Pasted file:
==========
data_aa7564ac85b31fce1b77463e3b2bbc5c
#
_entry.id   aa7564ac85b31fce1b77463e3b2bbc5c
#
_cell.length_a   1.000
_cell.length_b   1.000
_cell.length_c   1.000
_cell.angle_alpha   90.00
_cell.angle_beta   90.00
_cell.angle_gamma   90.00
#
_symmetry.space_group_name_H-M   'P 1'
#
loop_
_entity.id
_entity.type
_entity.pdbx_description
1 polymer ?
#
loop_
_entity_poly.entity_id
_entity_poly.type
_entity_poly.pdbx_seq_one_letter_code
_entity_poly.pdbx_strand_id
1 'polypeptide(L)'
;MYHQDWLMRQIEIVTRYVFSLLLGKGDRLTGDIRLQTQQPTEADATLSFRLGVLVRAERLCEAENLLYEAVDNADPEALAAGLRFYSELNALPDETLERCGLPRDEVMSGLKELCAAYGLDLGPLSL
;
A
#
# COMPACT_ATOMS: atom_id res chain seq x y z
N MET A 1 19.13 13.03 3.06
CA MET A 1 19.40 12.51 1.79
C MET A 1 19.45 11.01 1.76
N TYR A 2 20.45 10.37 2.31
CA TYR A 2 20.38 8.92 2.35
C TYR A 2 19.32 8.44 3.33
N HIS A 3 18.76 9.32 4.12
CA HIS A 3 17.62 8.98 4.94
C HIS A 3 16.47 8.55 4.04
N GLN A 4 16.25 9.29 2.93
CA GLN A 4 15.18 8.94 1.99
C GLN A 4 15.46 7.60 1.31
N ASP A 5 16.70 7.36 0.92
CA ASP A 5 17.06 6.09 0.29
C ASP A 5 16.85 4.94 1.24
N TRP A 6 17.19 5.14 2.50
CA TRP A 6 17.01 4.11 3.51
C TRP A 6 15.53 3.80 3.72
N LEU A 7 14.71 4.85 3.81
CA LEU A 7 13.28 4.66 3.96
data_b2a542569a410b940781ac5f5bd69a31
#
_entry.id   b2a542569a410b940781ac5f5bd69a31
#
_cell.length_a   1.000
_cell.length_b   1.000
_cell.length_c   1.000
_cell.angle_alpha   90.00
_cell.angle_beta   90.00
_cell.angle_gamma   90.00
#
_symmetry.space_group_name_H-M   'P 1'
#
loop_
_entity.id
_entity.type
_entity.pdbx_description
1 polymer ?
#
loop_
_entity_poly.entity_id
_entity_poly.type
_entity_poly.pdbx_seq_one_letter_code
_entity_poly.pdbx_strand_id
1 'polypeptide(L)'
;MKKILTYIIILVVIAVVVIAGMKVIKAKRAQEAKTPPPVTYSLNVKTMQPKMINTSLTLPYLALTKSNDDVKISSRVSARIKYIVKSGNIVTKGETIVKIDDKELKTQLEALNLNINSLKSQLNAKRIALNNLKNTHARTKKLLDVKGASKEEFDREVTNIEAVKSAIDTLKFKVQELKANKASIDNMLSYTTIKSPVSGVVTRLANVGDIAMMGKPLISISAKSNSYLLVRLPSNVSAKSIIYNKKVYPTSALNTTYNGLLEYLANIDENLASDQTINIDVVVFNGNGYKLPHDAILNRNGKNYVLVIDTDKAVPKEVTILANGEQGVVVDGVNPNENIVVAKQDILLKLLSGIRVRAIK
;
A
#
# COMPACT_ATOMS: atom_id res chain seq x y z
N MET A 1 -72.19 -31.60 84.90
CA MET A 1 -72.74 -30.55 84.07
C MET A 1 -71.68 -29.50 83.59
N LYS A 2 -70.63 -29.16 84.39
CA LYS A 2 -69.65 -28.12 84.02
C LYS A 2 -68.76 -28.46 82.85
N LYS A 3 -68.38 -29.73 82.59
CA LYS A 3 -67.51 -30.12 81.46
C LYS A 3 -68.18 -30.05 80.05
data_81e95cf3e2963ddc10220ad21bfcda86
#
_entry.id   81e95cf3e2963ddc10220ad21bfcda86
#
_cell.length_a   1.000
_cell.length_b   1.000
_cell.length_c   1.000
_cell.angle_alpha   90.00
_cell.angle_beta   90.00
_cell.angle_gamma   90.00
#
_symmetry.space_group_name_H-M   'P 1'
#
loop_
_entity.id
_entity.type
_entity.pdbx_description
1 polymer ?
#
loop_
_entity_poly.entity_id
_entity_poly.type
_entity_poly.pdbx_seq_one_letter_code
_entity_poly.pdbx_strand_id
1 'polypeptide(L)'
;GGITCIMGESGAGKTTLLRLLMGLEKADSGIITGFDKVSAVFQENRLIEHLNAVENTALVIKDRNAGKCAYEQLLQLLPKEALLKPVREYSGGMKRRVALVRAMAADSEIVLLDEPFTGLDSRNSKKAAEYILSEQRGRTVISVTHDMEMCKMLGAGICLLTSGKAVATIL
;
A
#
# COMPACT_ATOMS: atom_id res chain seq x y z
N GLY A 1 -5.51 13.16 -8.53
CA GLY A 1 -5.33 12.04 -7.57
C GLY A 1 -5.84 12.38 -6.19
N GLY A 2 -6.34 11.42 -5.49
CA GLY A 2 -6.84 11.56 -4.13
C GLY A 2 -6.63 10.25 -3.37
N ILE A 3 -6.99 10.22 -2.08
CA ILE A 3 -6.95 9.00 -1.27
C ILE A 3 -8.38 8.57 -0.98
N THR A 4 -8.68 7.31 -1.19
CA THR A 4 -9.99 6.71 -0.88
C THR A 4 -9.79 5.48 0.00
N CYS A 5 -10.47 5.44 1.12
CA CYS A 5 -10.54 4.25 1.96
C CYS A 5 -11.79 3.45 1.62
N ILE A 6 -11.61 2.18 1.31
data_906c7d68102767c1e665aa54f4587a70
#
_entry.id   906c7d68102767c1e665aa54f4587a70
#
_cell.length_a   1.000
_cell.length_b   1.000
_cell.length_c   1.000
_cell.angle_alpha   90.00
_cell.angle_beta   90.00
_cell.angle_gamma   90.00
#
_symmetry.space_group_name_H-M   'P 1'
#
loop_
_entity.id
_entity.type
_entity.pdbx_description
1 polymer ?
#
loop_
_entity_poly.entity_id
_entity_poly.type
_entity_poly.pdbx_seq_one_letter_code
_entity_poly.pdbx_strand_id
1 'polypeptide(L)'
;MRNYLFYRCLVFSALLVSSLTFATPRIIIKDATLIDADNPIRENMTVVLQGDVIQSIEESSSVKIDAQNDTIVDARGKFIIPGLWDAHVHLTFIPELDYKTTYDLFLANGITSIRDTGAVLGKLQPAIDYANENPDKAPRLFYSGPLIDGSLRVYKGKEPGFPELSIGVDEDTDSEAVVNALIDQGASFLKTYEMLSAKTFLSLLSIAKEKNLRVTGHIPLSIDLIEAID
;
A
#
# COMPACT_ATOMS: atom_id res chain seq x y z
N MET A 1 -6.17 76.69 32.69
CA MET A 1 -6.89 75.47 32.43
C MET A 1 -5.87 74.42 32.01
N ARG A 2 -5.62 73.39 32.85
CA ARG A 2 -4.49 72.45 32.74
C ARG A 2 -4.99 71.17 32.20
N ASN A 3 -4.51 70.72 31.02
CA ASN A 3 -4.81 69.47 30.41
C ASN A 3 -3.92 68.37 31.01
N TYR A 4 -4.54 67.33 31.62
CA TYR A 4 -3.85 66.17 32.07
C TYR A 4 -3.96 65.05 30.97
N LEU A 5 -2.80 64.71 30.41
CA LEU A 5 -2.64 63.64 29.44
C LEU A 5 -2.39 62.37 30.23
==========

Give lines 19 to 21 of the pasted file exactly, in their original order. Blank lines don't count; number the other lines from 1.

#
loop_
_entity_poly.entity_id